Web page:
God, give us grace that we may cast away the works of darkness, and put upon us the armour of light, now in the time of this mortal life, in which thy Son Jesus Christ came to visit us in great humility; that in the last day, when he shall come again in his glorious Majesty, to judge both the quick and the dead, we may rise to the life immortal; through him who liveth and reigneth with thee and the Holy Ghost, now and ever.
God in Trinity, eternal unity of perfect love: gather the nations to be one family, and draw us into your holy life through the birth of Emmanuel, our Lord Jesus Christ.
A grace for your Christmas Dinner
Bless, O Lord, this food we are about to eat, and we pray you, O God that it may be good for our body and soul, and if there is any poor creature hungry or thirsty walking the road may God send them in to us so that we can share the food with them, just as Christ shares His gifts with all of us.
A Prayer for the New Year
This day is a new day that has never been before. This year is a new year the opening door. Enter, Lord Christ we have joy in your coming. You have given us life and we welcome Your coming.
I turn now to face you, I lift up my eyes, be blessing my face, Lord, be blessing my eyes. May all my eyes look on be blessed and bright.
My neighbours, my loved ones be blessed in Your sight.
You have given us life and we welcome Your coming. Be with us, Lord we have joy, we have joy. This year is a new year the opening door. Be with us, Lord we have joy, we have joy
A Prayer for Epiphany
Creator of the heavens, who led the Magi by a star to worship the Christ-child: guide and sustain us, that we may find our journey's end in Jesus Christ our Lord.
A Celtic Blessing
May the road rise to meet you, May the wind be ever at your back.
May the sunshine warm upon your face, And the rains fall soft upon your fields. And until we meet again. May God hold you, May God hold you Ever in the palm of his hand.
My prayer for all of you during the coming season is that God will remain firmly in the centre of your lives and that you will have a very Happy, Holy and wonderful Christ Mass followed by a Peaceful and Prosperous New Year. And I as I pray for all of you on a daily basis, may you find time in your lives to pray for all of us in the Vicarage.
We do not know what interesting and challenging things will come our way in 2012 but with God’s grace we will face them together in love, unity and prayer.
God Bless you all
Fr. Martin, Jan and family
© Common Worship material is copyright to the Archbishop’s Council
Today Father Martin presided and Father Mervyn preached and concelebrated. He took as his text the opening words of today’s Gospel: "There was a man named John, sent by God to give testimony to the Light." John the Baptist was sent by God; the word in the original Greek is apostolein translates as apostle. To give testimony, the word in the original Greek is marturios, martyr. John the Baptist is both an apostle and a martyr. We too are called to bear witness to the true light of the world, just as St. John the Baptist and like him, we may be called to become martyrs. At this time of year with all the baloney which is going on, with those who wish to remove Christ from Christmas and rename it the Winter Festival, with those who want to change the name of Christmas Tree to Holiday Tree we need people prepared to witness to the true light of the world, Jesus born at Christmas. People who in this day and age are Apostles.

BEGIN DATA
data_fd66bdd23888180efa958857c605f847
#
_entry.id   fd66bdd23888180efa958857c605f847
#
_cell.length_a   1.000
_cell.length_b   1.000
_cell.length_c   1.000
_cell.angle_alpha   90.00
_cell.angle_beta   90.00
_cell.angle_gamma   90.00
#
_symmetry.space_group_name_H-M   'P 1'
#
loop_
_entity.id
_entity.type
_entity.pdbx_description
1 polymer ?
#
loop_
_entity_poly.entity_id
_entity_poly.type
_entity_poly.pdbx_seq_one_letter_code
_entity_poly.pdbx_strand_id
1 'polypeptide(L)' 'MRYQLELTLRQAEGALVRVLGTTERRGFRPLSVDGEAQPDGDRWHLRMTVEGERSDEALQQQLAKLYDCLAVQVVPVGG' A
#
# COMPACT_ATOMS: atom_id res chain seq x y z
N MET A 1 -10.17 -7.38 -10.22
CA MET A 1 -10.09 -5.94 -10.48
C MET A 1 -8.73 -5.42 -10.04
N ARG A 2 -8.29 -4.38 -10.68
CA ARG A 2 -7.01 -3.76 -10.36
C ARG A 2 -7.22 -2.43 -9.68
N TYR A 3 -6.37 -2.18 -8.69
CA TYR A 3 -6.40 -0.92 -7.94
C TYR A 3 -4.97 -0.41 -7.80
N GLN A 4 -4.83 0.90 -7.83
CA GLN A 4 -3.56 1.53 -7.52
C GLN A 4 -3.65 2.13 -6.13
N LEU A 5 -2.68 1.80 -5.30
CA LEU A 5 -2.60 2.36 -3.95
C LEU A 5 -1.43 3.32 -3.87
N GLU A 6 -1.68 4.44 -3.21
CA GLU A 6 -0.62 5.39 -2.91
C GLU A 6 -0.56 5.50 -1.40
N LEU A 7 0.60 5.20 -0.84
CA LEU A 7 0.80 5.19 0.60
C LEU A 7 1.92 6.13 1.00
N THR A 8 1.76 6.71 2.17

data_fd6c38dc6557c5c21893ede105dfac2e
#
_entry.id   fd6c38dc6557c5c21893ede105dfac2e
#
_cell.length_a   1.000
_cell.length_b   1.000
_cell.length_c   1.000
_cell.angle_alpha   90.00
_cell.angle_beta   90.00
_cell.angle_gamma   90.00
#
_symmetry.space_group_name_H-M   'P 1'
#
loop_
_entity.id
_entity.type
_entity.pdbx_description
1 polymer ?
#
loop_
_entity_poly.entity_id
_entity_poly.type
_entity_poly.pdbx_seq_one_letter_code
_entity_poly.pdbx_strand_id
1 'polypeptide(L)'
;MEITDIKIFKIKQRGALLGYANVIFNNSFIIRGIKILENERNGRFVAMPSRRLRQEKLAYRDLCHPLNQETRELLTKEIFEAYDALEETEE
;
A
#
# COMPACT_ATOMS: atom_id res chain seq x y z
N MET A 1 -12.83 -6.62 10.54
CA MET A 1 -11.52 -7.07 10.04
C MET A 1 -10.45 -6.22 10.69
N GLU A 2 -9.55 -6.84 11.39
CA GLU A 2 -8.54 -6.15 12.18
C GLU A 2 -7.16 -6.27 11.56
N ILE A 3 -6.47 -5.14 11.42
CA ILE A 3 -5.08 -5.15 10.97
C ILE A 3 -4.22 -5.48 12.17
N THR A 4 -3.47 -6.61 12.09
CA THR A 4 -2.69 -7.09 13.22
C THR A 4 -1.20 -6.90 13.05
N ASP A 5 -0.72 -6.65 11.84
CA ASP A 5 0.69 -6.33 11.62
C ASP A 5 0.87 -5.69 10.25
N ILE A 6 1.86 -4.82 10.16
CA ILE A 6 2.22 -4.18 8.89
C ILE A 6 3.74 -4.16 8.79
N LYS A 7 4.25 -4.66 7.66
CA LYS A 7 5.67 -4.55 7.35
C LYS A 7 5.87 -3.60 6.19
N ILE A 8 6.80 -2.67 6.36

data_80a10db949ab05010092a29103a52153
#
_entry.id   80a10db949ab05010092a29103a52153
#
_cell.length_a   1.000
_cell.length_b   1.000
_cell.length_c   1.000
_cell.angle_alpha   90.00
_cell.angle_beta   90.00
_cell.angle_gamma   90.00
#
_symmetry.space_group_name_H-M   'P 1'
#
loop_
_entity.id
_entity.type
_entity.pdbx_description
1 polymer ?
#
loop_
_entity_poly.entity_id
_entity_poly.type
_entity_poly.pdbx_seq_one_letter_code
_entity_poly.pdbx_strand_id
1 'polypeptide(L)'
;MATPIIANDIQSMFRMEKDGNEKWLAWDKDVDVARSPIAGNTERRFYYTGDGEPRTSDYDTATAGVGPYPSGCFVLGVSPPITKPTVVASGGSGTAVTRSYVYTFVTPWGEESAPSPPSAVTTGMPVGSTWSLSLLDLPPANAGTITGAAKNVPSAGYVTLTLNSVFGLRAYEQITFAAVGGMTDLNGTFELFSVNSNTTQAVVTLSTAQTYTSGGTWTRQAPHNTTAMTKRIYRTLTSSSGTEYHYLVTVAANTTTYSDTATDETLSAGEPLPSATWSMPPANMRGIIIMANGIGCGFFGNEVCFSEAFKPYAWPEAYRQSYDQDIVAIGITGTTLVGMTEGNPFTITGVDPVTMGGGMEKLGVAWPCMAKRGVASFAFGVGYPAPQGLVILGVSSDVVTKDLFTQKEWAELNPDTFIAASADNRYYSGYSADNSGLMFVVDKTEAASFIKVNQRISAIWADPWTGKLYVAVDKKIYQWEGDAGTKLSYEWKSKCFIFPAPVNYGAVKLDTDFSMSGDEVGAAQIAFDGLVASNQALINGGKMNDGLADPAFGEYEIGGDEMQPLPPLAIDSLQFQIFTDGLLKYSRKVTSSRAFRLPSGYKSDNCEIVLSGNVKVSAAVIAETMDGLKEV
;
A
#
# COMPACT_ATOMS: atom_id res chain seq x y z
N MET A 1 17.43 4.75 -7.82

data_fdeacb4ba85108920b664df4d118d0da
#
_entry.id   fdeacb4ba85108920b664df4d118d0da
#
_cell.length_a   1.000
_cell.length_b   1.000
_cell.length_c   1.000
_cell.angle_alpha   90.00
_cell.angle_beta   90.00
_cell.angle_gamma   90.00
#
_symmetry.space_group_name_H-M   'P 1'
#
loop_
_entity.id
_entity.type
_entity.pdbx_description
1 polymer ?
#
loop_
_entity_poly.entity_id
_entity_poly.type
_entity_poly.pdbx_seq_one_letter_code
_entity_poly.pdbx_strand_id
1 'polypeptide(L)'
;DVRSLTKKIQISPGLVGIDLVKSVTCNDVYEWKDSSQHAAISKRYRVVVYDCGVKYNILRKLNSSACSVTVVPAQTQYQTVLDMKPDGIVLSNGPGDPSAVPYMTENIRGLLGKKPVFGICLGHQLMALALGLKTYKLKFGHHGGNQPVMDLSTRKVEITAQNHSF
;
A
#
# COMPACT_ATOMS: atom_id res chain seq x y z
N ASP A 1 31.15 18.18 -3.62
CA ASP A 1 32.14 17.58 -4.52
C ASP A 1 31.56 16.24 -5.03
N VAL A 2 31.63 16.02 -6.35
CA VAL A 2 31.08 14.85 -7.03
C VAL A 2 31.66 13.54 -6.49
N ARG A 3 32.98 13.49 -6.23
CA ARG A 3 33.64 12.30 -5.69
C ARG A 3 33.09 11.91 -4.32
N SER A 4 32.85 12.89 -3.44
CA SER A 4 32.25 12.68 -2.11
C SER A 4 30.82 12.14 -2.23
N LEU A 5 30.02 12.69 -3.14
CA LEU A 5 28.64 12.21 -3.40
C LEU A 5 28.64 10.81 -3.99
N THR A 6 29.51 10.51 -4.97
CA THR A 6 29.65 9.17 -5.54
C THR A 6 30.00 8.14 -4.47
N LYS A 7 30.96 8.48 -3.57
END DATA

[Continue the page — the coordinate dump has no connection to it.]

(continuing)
Yesterday’s Saturday Shop took £263 – many thanks to all those who helped.
At a well attended Parish Mass today Father Mervyn presided and Father Martin preached and concelebrated. Ann led us in our Intercessions. In his sermon Father Martin commented on those who want to celebrate Christmas before it actually comes. He pointed out that Tuesday is the Feast of St. Nicholas which many people on the continent keep as the day for exchanging presents. In that way they don’t have the hype/commercialism which surrounds Christmas in the UK. He also mentioned the customs in Spain and amongst the Orthodox which allowed the great Solemnity of Christmas to be properly celebrated unencumbered by the secularisation prevalent in the UK.
Yesterdays Saturday Shop took a staggering £280.
SATURDAY 17th DECEMBER
2.00 p.m. CAROL SINGING AT QUEEN’S HOSPITAL. Meet at the piano in the main Entrance area.
4.30 p.m. Baptism of Matt and Michael, brothers of Vera and twin sons of Michael and Uzoma. All welcome – please come and support them.
O Lord, raise up, we pray, your power and come among us, and with great might succour us; that whereas, through our sins and wickedness we are grievously hindered in running the race that is set before us, your bountiful grace and mercy may speedily help and deliver us; through Jesus Christ your Son our Lord, to whom with you, and the Holy Spirit be honour and glory, now and for ever. AMEN
Merciful God, who sent your messengers the prophets to preach repentance and prepare the way for our salvation: Give us grace to heed their warnings and forsake our sins, that we may greet with joy the coming of Jesus Christ our Redeemer; who lives and reigns with you and the Holy Spirit, one God, now and for ever. AMEN